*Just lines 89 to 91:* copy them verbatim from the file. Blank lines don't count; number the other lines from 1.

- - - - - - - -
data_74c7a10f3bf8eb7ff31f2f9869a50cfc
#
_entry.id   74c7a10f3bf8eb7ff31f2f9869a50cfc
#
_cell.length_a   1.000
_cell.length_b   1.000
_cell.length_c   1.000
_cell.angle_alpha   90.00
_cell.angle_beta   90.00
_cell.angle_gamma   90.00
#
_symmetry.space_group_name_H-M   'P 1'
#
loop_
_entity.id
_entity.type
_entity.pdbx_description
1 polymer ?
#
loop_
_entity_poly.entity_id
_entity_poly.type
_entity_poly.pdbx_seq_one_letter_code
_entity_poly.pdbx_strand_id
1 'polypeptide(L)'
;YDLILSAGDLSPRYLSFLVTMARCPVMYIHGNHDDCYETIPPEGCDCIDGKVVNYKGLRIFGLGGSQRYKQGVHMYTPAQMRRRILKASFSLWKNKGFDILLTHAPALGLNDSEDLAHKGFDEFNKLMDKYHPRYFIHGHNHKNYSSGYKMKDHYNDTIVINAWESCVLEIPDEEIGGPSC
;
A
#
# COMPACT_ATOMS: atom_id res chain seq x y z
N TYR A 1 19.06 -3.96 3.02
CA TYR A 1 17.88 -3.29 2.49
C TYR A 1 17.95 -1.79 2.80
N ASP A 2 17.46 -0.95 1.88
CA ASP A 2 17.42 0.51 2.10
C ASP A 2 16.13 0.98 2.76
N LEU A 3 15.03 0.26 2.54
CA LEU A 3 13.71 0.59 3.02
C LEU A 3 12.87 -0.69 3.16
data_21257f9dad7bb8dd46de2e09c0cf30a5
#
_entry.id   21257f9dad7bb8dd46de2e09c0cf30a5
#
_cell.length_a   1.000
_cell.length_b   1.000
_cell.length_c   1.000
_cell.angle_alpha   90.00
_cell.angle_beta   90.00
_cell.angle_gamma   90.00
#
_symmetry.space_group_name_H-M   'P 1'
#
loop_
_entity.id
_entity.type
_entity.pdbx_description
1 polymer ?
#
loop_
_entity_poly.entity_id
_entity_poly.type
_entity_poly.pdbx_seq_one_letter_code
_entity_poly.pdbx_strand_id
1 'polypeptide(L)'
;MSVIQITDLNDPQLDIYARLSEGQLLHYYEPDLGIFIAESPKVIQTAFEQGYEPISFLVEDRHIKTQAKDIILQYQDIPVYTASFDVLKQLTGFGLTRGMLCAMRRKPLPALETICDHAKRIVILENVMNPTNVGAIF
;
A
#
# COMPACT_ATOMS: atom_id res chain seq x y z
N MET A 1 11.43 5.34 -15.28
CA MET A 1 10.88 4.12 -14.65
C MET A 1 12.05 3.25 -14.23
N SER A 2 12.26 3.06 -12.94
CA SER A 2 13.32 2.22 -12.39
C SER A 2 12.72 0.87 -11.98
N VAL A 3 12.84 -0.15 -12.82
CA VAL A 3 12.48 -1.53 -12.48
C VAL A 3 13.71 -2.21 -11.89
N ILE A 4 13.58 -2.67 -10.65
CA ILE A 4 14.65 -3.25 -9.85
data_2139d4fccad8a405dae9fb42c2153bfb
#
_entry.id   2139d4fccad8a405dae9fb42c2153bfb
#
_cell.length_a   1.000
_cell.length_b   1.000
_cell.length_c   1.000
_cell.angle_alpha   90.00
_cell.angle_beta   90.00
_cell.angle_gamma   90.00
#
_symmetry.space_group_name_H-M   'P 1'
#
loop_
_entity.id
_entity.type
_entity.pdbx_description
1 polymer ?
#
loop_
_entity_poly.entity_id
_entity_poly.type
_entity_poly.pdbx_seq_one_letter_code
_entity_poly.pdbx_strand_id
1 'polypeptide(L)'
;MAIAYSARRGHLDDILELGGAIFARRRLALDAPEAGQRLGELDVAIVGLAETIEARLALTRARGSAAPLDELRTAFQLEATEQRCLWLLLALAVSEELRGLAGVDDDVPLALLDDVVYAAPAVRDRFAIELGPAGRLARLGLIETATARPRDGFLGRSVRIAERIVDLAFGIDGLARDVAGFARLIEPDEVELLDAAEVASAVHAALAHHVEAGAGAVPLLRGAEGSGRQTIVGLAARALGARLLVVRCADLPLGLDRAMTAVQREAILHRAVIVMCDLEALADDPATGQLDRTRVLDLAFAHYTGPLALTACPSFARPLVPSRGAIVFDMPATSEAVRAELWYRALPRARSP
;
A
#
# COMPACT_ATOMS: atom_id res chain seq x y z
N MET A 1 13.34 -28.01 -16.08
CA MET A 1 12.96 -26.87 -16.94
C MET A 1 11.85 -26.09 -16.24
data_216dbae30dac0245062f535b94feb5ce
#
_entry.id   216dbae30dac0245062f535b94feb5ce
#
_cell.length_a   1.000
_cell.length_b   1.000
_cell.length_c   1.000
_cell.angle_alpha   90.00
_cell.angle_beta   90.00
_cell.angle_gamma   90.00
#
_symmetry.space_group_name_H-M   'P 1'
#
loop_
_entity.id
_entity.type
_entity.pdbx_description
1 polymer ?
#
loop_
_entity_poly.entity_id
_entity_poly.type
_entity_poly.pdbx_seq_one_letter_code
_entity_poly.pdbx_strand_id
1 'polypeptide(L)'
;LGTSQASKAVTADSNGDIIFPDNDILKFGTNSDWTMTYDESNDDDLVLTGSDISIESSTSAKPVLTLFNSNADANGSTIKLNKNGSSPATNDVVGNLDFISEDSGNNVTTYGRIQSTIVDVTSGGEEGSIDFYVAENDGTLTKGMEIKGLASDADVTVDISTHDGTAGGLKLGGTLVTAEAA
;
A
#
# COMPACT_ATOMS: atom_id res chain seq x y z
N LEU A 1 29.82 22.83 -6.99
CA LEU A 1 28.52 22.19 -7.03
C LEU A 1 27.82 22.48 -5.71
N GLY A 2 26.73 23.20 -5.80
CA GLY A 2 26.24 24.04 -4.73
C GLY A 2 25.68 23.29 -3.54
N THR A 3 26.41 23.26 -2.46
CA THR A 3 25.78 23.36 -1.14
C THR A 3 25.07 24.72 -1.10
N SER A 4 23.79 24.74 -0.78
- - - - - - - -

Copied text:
_cell.angle_beta   90.00
_cell.angle_gamma   90.00
#